People ask if there are real movie stars today, people that could rank with Gable, Cooper, Davis, and either Hepburn. All they have to do is look at Brad Pitt and George Clooney in their latest films. MONEYBALL, based a non-fiction best seller, chronicles the 2002 season of the perennial losers, the Oakland Athletics. Pitt plays Billy Beane, a clubhouse manager who works with a smart Yale grad to choose the best possible team through computer stats. That throws him into conflict with the players, the manager, the owners, and especially the scouts, who are seen as a crusty group of seniors who don't believe in change or the hope of winning. Pitt's performance is one of his best, combining his winning charm with a sense of self-doubt. Unlike the treacly FIELD OF DREAMS or the terrific and hilarious BULL DURHAM, this film looks at baseball as a business that Beane is trying to improve for everyone.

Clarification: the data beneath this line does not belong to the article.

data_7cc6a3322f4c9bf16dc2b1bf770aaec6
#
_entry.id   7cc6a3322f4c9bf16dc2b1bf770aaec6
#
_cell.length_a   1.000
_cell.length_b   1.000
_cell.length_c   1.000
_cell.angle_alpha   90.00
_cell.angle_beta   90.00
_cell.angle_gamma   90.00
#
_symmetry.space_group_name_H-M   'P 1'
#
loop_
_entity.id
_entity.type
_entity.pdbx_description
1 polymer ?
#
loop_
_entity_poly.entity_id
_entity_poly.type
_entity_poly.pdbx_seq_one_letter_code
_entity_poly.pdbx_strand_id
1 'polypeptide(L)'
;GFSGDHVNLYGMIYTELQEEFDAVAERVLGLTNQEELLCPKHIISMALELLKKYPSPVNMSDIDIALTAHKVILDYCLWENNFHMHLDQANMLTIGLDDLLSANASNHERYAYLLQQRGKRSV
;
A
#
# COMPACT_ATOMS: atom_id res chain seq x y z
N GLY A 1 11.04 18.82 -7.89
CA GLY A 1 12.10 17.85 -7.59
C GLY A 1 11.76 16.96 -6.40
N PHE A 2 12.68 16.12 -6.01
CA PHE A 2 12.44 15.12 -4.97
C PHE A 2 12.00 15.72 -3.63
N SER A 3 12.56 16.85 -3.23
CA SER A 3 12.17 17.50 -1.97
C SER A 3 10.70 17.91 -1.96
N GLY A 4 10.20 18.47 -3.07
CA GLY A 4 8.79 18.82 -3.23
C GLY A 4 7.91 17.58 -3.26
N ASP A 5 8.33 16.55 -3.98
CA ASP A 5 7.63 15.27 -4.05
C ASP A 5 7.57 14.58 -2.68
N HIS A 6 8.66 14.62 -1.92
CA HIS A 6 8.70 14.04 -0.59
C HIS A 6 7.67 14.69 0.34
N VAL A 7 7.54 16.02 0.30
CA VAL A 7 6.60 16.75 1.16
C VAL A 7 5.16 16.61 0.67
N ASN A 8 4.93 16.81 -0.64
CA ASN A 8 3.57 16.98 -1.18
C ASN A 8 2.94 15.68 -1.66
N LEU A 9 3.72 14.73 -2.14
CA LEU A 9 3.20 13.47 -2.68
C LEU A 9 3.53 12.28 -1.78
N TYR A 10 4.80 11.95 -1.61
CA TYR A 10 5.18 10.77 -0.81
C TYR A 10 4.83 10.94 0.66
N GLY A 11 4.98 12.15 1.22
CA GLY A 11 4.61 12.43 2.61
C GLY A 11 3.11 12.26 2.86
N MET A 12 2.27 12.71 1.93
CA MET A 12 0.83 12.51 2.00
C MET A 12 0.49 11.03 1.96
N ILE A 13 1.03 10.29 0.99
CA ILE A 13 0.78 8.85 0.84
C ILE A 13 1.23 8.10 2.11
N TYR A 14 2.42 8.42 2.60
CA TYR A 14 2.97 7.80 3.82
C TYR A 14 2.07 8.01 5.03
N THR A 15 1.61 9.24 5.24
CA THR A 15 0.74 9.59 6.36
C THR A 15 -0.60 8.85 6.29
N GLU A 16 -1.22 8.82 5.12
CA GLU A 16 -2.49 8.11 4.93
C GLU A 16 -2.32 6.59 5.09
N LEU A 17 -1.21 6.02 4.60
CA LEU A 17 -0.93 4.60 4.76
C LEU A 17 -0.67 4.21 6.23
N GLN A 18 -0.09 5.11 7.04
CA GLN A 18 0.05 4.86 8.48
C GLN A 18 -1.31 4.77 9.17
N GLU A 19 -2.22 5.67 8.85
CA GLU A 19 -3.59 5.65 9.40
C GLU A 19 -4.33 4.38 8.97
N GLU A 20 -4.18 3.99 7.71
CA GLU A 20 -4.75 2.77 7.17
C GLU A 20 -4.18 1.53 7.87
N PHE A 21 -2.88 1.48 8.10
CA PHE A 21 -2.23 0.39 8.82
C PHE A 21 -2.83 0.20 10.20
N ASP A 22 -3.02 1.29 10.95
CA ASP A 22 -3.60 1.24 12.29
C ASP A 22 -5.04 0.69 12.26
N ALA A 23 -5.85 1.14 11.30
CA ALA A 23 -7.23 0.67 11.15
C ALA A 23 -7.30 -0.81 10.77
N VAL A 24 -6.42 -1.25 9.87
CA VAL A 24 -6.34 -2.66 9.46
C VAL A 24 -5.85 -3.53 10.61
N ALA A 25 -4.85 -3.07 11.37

George Clooney, who directed and co-starred in GOOD NIGHT AND GOOD LUCK, has now helmed THE IDES OF MARCH, in which he plays a supporting role as a presidential candidate. The star and focus of the film is Ryan Gosling, who seems to be in a film every other week, and for good reason. His demeanor, his eyes, his intensity do not really give away too much of his character. And that's the point. The film begins with Gosling explaining his belief that the Clooney character is "the real thing." But, as in most political films, events conspire to shake his hero worship and even his own ethics. THE IDES OF MARCH isn't profound, possibly because politics are not, but it is a smart, tense look at the inside of a campaign where one mistake or misinterpretation can doom not only the candidate but people's hope for the future. A superb supporting cast that includes Marisa Tomei, Phillip Seymour Hoffman, and Paul Giamatti back up Gosling and Clooney, making this movie one to savor if you like great acting.